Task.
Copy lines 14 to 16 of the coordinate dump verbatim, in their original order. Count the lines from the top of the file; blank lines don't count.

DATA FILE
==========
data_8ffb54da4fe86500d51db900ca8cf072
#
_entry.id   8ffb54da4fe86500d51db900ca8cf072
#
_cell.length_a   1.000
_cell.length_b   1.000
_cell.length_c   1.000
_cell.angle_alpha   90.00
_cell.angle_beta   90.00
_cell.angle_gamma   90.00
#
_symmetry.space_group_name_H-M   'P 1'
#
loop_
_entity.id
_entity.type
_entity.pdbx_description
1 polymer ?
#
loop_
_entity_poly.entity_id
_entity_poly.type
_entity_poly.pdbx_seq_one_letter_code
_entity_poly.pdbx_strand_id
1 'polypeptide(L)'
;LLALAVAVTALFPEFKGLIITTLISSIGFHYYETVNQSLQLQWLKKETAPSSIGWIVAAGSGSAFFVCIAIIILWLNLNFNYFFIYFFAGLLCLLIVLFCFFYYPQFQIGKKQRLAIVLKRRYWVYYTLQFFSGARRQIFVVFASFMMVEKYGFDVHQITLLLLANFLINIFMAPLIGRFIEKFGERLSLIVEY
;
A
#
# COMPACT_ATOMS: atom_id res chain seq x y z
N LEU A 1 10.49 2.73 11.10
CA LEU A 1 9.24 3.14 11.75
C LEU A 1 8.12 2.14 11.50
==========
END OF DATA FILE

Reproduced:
loop_
_entity.id
_entity.type